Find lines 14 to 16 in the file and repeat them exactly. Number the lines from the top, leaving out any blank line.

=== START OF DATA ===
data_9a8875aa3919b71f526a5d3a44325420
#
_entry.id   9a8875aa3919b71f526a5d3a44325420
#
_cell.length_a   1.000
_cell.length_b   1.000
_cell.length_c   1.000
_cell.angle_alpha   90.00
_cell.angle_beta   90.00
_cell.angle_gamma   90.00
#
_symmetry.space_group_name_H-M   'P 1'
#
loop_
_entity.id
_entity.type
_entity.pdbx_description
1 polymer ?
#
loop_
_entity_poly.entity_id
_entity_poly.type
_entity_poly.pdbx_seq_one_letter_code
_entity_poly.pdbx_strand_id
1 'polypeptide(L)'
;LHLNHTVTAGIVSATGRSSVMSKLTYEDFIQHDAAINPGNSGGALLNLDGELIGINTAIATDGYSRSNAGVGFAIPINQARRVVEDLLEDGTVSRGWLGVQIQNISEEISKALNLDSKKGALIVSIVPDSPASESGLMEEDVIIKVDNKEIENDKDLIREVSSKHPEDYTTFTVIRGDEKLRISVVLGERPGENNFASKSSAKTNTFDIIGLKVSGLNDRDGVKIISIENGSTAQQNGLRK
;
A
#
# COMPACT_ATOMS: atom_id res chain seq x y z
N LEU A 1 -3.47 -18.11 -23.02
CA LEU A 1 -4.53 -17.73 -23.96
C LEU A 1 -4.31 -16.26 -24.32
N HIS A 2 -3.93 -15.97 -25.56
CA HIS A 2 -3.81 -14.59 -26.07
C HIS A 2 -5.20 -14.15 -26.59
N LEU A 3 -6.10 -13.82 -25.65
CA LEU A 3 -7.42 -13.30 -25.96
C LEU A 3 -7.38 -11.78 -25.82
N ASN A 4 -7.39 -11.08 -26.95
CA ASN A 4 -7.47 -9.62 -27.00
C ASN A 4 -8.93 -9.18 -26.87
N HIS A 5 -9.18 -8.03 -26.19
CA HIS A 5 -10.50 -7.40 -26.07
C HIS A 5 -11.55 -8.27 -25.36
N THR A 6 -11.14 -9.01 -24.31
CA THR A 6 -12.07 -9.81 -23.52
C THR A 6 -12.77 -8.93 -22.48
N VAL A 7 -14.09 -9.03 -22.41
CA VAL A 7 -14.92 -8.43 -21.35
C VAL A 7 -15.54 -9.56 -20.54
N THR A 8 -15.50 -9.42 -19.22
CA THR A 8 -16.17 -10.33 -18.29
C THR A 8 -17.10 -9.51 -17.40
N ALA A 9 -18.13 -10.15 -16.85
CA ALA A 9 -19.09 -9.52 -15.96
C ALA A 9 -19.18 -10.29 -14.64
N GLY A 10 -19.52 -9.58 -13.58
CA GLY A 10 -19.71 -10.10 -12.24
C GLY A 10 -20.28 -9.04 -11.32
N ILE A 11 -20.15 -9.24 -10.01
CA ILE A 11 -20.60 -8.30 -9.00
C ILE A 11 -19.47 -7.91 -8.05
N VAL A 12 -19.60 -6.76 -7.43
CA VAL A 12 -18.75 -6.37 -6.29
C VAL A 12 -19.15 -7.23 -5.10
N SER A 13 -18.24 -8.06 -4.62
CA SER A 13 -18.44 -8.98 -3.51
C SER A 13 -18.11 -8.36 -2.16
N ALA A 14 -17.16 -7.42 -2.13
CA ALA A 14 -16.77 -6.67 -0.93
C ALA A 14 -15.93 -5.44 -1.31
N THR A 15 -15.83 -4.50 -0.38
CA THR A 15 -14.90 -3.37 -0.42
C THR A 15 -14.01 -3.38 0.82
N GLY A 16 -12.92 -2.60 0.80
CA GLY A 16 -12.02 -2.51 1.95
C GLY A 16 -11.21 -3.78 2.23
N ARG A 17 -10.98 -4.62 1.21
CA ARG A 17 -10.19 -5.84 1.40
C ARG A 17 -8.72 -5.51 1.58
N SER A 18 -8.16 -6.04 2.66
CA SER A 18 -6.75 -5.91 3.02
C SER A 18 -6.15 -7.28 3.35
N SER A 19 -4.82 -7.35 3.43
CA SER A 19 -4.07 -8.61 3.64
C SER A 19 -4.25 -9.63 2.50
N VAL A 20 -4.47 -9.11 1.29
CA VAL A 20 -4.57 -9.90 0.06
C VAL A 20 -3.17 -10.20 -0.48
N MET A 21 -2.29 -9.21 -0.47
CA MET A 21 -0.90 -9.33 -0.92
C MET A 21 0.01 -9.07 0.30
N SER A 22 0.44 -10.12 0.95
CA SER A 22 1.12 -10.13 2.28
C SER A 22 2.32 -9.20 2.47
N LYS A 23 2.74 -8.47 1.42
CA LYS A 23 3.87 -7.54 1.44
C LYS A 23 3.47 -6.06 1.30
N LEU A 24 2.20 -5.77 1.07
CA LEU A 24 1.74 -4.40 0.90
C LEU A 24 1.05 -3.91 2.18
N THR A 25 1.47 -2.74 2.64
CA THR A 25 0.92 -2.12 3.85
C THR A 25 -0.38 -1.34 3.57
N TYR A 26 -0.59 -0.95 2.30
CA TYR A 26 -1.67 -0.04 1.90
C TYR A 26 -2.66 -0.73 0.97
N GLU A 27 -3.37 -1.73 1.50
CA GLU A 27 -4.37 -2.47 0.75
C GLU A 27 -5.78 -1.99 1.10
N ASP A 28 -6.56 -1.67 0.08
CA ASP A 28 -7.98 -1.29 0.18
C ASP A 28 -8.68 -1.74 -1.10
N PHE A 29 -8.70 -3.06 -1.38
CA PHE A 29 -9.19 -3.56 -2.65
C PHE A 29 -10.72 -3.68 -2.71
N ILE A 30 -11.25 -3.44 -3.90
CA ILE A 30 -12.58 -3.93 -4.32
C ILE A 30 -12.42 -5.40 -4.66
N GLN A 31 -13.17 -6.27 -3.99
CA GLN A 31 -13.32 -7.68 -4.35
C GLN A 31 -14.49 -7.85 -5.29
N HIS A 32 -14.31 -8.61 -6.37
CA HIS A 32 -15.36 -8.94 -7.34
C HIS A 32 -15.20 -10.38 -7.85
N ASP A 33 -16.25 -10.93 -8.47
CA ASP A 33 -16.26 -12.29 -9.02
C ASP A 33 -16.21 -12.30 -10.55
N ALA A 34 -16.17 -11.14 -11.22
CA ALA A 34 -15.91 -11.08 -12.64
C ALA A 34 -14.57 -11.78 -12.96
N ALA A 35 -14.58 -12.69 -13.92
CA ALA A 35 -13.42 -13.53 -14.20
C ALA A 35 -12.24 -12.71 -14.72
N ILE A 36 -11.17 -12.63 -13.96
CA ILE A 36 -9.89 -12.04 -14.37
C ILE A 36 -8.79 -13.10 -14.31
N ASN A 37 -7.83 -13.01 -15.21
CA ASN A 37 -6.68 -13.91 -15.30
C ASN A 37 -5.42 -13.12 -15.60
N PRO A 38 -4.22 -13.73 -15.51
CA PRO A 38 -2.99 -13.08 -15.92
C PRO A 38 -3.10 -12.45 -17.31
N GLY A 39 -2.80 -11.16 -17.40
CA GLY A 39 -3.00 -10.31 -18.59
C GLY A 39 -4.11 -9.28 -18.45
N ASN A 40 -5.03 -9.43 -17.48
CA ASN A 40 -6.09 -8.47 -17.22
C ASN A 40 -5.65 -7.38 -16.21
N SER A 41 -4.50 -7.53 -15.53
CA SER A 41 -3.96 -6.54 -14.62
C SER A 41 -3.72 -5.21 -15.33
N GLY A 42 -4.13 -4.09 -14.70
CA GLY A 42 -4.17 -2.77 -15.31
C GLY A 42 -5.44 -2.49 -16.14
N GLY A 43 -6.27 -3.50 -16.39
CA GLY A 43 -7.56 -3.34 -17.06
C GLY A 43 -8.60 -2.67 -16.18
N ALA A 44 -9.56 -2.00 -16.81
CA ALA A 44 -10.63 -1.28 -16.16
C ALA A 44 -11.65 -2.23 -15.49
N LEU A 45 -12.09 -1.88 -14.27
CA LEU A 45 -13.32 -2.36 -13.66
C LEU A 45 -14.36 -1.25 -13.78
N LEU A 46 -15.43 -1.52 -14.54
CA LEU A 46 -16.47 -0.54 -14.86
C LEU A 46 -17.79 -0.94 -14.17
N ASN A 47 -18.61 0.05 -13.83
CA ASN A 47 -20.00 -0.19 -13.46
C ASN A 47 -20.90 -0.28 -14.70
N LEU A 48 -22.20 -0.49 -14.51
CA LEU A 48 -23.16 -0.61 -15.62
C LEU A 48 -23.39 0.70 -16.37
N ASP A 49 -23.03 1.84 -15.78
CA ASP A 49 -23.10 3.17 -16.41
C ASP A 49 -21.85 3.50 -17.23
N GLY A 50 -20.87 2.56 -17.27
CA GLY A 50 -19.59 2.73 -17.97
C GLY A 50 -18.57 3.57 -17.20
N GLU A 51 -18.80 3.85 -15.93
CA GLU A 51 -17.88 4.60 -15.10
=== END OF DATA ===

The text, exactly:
loop_
_entity.id
_entity.type